When Rwanda increased gorilla permit fees in May 2017, the Rwanda Development Board (RDB) stated that tourists who, in addition to gorilla trekking, also visited either Nyungwe National Park and Akagera National Park for a minimum of three days during the low season (November-May) would receive a discount of 30%.
This was in addition to a 15% discount for conference tourists who stayed pre or post conference dates to see gorillas.
The Associated Press (AP) has however reported that ’fees have been reduced by 30 per cent for the low season in the hope that visitors will return.”
AP reported also that ‘Following the drop in tourist numbers, Volcanoes National Park decided to reduce the fee from November to May to $1,050’.
However, RDB, in a statement issued on Saturday afternoon, says AP’s report was false.
“The discounts that RDB announced in 2017 were part of our strategy to encourage visits to Akagera National Park and Nyungwe National Park as well as encourage conference guests to visit the gorillas,” the announcement says.
RDB explaind that “the discounts were not in reaction to reduced visitor numbers to Volcanoes National Park.”
AP also reported that Rwanda lost business to Uganda, “leaving many guides and others in the hospitality industry without income, according to the park authority’s website’.”
RDB Chief Tourism Officer, Belise Kaliza, said in the statement that, “We would like to state unequivocally that RDB has never stated, in any forum, that guides and others in the hospitality industry are left without income due to an increase in the gorilla permits.”
“That is erroneous,” she said.
In terms of sales of gorilla permits, “what we are seeing is an unsurprising market reaction,” she explained.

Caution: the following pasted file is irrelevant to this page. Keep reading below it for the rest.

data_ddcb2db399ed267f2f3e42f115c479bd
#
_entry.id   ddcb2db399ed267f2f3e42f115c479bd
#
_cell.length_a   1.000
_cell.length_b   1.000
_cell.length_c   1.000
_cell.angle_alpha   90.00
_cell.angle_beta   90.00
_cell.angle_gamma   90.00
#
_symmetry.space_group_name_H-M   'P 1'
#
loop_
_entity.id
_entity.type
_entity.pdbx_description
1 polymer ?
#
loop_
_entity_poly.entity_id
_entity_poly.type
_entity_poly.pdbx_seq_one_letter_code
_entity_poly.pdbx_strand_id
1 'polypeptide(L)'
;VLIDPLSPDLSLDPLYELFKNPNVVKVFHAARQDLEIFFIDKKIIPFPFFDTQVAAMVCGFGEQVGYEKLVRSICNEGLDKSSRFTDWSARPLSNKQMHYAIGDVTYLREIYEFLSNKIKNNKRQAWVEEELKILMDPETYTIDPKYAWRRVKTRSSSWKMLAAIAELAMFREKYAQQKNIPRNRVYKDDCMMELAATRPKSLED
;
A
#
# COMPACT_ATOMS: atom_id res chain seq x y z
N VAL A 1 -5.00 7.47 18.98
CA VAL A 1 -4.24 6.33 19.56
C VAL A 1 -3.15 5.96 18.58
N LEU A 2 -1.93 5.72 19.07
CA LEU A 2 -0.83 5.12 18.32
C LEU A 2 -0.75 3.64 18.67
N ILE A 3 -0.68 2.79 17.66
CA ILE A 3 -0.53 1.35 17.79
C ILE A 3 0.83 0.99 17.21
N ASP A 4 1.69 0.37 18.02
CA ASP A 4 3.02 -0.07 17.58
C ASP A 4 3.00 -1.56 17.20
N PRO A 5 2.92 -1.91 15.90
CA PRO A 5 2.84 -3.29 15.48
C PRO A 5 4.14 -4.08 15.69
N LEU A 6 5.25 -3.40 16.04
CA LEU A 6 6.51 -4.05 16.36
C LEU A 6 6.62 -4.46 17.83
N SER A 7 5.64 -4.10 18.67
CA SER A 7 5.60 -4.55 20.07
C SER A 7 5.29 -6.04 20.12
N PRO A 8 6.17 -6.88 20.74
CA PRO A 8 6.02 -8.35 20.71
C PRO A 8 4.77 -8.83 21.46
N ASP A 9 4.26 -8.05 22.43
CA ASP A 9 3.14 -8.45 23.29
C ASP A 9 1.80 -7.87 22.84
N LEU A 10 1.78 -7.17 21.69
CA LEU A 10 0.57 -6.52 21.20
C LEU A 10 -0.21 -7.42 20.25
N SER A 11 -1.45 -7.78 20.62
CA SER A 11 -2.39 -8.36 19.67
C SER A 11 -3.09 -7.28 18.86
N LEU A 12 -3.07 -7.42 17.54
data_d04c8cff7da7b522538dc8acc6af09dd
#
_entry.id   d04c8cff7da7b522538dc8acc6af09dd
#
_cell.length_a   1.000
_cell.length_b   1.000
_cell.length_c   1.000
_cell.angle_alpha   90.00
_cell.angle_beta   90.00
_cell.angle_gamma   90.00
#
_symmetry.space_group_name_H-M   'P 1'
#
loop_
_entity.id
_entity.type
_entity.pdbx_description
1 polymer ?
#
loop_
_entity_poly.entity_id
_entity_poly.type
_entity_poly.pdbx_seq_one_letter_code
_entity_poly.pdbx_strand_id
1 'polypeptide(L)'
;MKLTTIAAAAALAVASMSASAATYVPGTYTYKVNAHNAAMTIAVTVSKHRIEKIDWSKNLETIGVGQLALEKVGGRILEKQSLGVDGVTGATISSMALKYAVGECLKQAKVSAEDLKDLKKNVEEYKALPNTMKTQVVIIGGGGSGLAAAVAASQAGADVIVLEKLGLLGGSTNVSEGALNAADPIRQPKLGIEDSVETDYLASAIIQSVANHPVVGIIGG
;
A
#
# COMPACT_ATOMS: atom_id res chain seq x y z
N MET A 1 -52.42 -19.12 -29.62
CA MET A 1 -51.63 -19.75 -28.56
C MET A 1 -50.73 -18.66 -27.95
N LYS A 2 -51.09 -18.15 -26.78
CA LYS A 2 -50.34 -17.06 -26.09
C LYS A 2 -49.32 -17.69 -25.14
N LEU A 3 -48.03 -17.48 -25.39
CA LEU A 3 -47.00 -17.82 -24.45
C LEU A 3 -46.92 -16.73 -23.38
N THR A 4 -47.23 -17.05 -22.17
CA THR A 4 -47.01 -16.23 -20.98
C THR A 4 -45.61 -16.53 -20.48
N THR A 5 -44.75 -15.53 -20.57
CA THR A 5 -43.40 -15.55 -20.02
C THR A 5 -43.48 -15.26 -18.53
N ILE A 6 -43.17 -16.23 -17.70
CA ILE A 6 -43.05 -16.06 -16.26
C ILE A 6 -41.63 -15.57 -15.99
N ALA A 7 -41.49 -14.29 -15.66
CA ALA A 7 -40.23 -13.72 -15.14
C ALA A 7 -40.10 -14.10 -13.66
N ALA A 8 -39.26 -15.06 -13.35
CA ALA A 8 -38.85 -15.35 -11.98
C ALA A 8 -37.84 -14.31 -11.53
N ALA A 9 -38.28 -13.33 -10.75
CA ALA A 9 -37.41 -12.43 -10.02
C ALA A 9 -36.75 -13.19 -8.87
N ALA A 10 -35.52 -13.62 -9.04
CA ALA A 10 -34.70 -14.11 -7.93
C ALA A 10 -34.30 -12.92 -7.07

RDB says there was increased revenues immediately after the announcement in 2017 which led to a 4% increase of revenues in 2017 compared with 2016.
However, there was a small decrease during the low season but we are seeing a recovery again in the high season.
This is because our visitors understand that the price increase was made in order to ensure gorilla conservation and improve the overall gorilla trekking experience.
Between May- August 2018, RDB saw increased revenues of US $983,333 when compared to the same period in 2017. We are confident this trend will continue.
Gorilla trekking is a highly unique experience. Rwanda increased the gorilla permit fees in order to ensure sustainability of conservation initiatives, enhance visitors’ experience and improve the lives of the communities living adjacent to the national parks.
These objectives informed our decision for a high-value, low – volume market segmentation.
This implies that facilities have to be competitive to serve this clientele, and those that aren’t may lose business to more competitive ones.
Tourism has played a major role in improving the lives of Rwandans. One of the major tourism initiatives was the Revenue Share Program.
Initiated in 2005 by the government of Rwanda, the Revenue Share program aims to guide investment in the areas surrounding the various national parks in Rwanda by ensuring that 10% of all park revenues are shared with the communities living in those areas.
Due to the program, communities have been able to access clean drinking water, health centers, classrooms and decent housing.